Distributed computing works, why not distributed energy?

Distributed computing works, why not distributed energy?

Summary: Chances are, you have a furnace or some climate control system in your home. Why not your own power plant?

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My mother texted me last night from Hawaii to ask me about Bloom Energy, the mysterious energy start-up that I've been vaguely wondering about since I saw an article about them in Business 2.0 magazine in 2007.

Seems she was watching a segment about the company on "60 Minutes," even though if you visit the company URL I've given you above, you'll see that Bloom Energy (backed by none other than venture capitalist John Doerr of Compaq, Netscape and Google fame) hasn't officially launched much messaging yet. So we've got to rely on the "60 Minutes" coverage.

In any case, Bloom has finally bloomed, if you will. The "Bloom Box" is essentially a giant fuel cell, that uses oxygen and some sort of fuel source (doesn't matter what kind) to create electricity. No combustion necessary, so this could use solar or wind or any of the other renewable sources you'd love to use. (Watch the video link I've provided, it is much more eloquent than I can be.) Supposedly, the cost for the box will be under $10,000.

This is a huge, paradigm-shifting idea, of course. First off, this addresses the classic problem associated with renewable energy: that it is a transient, unpredictable thing. In order for renewable energy to really have a chance as an alternative to fossil fuels, we need ways to store the electricity produced and ways to feed that power back into the grid if we're not using all of it.

I liken the thinking behind the Bloom Box to the idea of distributed computing: which enabled thousands of businesses to benefit from information technology, even though they couldn't afford or support a mainframe computer. If you buy into that idea, why shouldn't you buy into the idea of distributed energy that is both off the grid and on it, to boot.

If the Bloom Box concept works, and that is a big if obviously, this will be a ground-breaking idea.

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Topics: Networking, Cloud, Emerging Tech, Telcos

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19 comments
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  • The question is, at what scale is this appropriate or most efficient?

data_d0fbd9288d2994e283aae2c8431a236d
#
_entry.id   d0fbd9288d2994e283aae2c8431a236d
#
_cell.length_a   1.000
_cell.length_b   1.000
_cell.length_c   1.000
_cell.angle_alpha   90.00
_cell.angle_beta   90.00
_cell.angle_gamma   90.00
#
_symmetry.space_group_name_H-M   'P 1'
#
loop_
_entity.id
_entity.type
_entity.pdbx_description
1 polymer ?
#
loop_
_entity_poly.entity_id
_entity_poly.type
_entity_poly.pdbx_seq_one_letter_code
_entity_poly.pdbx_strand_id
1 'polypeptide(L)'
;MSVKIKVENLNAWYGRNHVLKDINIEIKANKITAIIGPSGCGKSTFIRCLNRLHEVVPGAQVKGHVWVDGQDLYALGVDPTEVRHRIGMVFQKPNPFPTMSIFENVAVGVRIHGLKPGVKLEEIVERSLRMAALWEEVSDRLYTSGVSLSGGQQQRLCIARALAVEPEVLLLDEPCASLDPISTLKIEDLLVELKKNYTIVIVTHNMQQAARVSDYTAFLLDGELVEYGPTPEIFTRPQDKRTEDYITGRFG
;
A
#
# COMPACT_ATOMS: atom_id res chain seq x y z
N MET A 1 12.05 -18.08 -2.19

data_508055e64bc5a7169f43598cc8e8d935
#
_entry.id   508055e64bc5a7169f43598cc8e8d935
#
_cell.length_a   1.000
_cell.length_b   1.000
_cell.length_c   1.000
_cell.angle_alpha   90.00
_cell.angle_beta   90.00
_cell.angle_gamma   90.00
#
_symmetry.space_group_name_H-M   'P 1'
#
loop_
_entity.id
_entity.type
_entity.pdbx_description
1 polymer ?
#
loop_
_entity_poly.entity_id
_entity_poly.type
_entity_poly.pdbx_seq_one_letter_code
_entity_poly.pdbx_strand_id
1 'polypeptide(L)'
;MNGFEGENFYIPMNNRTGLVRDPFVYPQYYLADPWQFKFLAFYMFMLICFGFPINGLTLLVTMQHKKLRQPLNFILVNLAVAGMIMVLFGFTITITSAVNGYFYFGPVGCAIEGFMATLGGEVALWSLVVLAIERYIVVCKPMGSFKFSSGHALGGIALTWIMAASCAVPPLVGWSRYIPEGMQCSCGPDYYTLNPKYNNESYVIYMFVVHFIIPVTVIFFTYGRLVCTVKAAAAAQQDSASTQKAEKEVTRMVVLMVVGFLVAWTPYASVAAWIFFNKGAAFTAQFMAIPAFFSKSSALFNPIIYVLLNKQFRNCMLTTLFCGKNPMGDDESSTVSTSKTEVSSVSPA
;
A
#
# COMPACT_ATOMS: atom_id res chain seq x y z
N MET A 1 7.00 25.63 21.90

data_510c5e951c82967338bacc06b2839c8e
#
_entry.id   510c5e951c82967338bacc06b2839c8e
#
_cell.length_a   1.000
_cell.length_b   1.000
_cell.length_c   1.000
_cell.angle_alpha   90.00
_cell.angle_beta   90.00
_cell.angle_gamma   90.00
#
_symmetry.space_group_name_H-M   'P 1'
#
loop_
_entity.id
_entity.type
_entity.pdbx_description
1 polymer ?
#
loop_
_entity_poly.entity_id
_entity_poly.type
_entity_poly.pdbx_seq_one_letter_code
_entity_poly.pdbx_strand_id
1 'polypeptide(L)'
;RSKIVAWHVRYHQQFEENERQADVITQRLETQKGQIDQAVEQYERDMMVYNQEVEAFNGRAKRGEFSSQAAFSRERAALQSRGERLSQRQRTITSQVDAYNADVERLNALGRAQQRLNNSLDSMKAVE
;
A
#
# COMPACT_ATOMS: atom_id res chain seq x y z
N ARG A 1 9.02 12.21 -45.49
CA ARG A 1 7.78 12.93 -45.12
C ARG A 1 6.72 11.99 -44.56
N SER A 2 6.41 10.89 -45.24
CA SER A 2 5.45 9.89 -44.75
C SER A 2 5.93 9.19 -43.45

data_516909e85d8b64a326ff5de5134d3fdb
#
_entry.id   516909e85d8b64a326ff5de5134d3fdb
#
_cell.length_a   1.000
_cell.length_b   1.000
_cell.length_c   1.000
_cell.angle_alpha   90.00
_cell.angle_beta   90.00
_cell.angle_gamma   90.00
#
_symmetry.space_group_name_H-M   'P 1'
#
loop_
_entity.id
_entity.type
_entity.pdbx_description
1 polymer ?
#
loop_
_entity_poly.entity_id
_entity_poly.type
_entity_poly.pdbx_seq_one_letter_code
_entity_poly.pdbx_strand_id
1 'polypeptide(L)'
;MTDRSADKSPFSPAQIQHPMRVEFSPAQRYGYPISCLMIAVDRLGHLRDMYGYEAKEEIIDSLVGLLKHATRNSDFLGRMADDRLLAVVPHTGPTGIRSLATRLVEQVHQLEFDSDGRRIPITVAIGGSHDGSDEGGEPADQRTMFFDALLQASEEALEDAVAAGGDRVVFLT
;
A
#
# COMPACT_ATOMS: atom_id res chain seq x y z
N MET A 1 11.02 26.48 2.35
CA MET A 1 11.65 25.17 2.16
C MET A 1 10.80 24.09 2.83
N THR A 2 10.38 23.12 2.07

Should we really have one in every house, or a
    bank of them for each neighborhood?

    In the event that a storm takes out your
    connection to the grid, then, there might be
    enough houses in the neighborhood producing
    wind or solar to keep at least all of the
    furnaces running.

    Of course this implies the need for a smart
    grid, where individual houses can be
    automatically notified to go into an low
    energy use mode. The street lights
    automatically disabled, etc.
    DonnieBoy
    • Scale? Big enough for my home is all I need.

      But listen to what Google said. THat should answer your questions.
      No_Ax_to_Grind
      • It might be a lot more practical to implement it on a larger scale that a

        single home, and average out the energy usage
        for a whole neighborhood.
        DonnieBoy
  • No paradigm shift here.

    No paradigm shift here.

    It's a battery on steroids.

    Okay, it can use a "fuel" as well, being a fuel cell, but not really too different from a generator.

    Generators are usually only used for emergencies anyways - I don't think they contribute very much to CO2 levels.
    CobraA1
    • Did you even watch the video or read anything?

      Sheesh...
      No_Ax_to_Grind
  • RE: Distributed computing works, why not distributed energy?

    This is deffinily a paradigm change. The idea of supplying power unterupted and a
    reduction of the carbon footprint will help developed and third world countries
    increace power production and reduce power lines in eletricity distribution.
    Also the reduction in cost will help greatly.
    doctt
  • RE: Distributed computing works, why not distributed energy?

    It provides an interesting alternative.
    stonn
  • RE: Distributed computing works, why not distributed energy?

    It provides an interesting alternative. The questions that spring to mind are what sort of fuels will the Bloom Box accept, will the distribution of these fuels have to be centralized (that is, will the paradigm just shift where the energy is converted into a usable form - with the energy companies shifting from delivering the finished product to the delivering the raw form of energy (the fuel)), how polluting will the Bloom Boxes be, how efficient is the conversion of the energy via the fuel cells?

    When these type of questions are answered, it will provide people with better base to make a decision as to the viability of this technology on a larger scale.
    stonn
  • Please explain the fuel comments

    The fuel cell uses oxygen from the air to combine with a chemical fuel source to provide electricity. That I understand. But what do have "solar" and "wind" have to do with fuel? And why would anyone want to bother with these if the fuel cell is as a efficient as is implied? Did I misread here? The Bloom link really is pretty sad, too, just as advertised.
    Bill4
    • A couple of interesting use cases